Originally from Kansas City, DeSpain now lives in Santa Monica and after attending Le’Cole Culinaire in Kansas City, she started a personal chef business called Pyet’s Plate in 2016. And during COVID-19, she started posting videos cooking online, which caught the attention of producers.
âMy specialty is indigenous fusion foods, so I focus on my culture. I am multicultural, Mexican American and Native American. So I’m very passionate about integrating my two cultures into the food I create, âshe said.
For DeSpain, one of the hardest things about competing was having what she called âimpostor syndromeâ.
âI thought I shouldn’t be there. Everyone who was on the show is a phenomenal, super talented chef and it was just about trying to figure out what your placement was there, âshe said. âMost of the time, I was there before I competed, I had this impostor syndrome. So it was mostly about getting that out of my own head and focusing on the task at hand was the hardest part, âshe said.
Trying to be creative on the fly was also quite difficult, she said, especially if you found yourself in a rudimentary basement.
âThat’s one thing I would have to say about the basement, is that you have to be super creative because you are not in a setting where everything is accessible to you. It really forces you to use your creative side because if you don’t have it you’re screwed.
And when it comes to Ramsay in real life, what you see on TV is what you get in real life, she said.
âYes, he’s very intimidating in real life,â she said.
âHe’s the real deal, he’s everything everyone thinks he is and more. He’s kind and caring, but he’s also serious.
This OC native swapped the world of finance for cooking when she decided to quit her career as an investment manager at Morgan Stanley two years ago to move to Japan and study French and Japanese cuisine. at the Cordon Bleu.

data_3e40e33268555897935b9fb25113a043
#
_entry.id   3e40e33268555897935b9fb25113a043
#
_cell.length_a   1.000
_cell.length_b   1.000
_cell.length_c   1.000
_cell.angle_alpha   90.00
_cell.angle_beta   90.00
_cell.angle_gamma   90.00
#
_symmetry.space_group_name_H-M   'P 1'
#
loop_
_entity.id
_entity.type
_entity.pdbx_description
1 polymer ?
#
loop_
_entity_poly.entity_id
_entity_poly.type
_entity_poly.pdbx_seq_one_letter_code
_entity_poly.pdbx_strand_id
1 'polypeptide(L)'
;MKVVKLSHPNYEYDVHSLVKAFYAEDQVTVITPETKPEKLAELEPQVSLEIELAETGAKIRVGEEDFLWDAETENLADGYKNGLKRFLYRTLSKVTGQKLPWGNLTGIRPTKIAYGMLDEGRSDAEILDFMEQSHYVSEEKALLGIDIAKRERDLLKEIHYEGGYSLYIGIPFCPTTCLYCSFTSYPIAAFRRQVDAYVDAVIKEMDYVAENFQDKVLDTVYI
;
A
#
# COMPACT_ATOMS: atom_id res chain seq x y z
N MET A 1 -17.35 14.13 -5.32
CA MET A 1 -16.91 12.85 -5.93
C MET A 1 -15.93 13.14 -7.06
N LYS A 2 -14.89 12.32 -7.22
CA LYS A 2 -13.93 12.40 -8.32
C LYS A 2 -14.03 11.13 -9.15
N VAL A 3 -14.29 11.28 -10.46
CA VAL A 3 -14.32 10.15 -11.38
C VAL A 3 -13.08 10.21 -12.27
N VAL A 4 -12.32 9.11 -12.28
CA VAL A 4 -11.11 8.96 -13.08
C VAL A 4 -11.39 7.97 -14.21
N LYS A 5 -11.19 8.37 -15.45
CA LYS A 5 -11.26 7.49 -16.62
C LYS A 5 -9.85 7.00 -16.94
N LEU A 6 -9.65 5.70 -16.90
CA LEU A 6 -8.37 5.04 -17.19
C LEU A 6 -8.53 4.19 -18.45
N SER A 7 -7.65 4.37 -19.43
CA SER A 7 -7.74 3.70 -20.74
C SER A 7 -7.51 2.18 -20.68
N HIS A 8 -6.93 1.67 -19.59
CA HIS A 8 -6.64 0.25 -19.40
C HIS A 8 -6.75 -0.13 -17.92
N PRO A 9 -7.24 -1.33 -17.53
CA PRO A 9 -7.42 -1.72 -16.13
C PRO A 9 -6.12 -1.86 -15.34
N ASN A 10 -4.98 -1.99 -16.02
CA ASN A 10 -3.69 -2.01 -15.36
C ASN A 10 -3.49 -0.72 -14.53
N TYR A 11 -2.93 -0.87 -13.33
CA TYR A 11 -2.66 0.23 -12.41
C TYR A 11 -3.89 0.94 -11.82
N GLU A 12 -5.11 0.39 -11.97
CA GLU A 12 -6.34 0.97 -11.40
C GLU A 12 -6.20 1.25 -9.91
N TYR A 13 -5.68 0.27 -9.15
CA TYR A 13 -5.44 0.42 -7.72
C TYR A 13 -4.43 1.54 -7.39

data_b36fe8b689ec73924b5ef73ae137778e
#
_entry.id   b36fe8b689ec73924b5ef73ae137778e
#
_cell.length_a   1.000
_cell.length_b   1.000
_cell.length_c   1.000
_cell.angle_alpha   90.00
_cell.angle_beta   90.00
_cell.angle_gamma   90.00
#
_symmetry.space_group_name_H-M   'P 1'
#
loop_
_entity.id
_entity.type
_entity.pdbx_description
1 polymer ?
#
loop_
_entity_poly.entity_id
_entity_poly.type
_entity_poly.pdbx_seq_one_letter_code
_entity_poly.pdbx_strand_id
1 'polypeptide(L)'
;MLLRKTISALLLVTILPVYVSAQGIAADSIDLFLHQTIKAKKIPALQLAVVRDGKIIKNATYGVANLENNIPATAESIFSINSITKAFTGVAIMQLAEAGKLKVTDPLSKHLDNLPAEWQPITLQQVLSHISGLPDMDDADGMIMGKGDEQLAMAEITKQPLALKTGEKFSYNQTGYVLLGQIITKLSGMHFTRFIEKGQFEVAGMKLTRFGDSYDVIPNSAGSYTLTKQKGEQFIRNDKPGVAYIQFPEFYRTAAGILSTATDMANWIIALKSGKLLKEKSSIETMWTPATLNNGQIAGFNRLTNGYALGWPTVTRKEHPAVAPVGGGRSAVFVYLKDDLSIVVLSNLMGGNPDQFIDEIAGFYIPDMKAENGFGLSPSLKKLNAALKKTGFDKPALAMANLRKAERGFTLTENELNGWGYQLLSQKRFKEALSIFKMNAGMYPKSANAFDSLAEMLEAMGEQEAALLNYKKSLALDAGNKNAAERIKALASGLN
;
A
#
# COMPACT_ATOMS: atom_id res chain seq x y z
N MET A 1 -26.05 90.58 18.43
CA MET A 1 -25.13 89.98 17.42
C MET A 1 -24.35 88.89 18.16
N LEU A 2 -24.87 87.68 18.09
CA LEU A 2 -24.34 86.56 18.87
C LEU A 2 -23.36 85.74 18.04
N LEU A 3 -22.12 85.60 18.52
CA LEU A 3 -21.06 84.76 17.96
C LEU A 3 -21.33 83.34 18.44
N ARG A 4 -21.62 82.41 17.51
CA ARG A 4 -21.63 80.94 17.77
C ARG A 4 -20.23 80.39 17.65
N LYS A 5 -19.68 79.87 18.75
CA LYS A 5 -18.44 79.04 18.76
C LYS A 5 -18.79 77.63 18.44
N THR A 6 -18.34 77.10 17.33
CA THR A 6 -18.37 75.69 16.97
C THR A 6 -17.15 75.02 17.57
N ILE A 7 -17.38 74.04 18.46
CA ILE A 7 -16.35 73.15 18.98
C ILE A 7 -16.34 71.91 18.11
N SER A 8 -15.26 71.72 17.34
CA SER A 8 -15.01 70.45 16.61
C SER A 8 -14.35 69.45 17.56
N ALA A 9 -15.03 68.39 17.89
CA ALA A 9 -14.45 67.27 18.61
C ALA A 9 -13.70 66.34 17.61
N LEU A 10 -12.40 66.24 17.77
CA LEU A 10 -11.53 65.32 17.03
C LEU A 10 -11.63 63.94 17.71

âI wasn’t sure if I would be happy to do this,â she said of her career in finance. âI really believe that if we are working 70 percent of our lives, you should be doing something that you are really passionate about,â she said.
And that turned out to be a wise move for the chef, who worked at places like Wolfgang Steakhouse before the COVID-19 hit and became the fairly popular star on Twitch, with nearly 70,000 followers watching. his cooking demonstrations.
âA few of my subscribers sent me the link where Chef Ramsay was recruiting for the show and I ended up applying and walked in,â she said.
But it wasn’t easy to go from Chief Twitch to competitive TV.
âI’m a Twitch boss, so when you’re broadcasting you want to be as slow as possible so people can engage with you. The longer the streams, the more subscribers, the more engagement I get, âshe said. âBeing told I had to cook things quickly rather than as slowly as possible was a big change. “
Aside from testing his skills and possibly earning a ton of money, Wang also had a particularly poignant reason for wanting to be on the show.
âI talk about it a lot on my Twitch but I have anxiety and ADHD and so I really struggle in high pressure situations. So I really wanted to show that even though you are struggling with these mental disabilities, you can still thrive, âshe said.
âIt was extremely scary, it’s a little terrifying. Chef Ramsay is one of my heroes and the reason I wanted to be a chef was largely inspired by great chefs like him. So it was incredible to be in his presence, âshe said.
“I’m just happy I got to work with Chef Ramsay and I didn’t just tip over and die,” she added with a chuckle.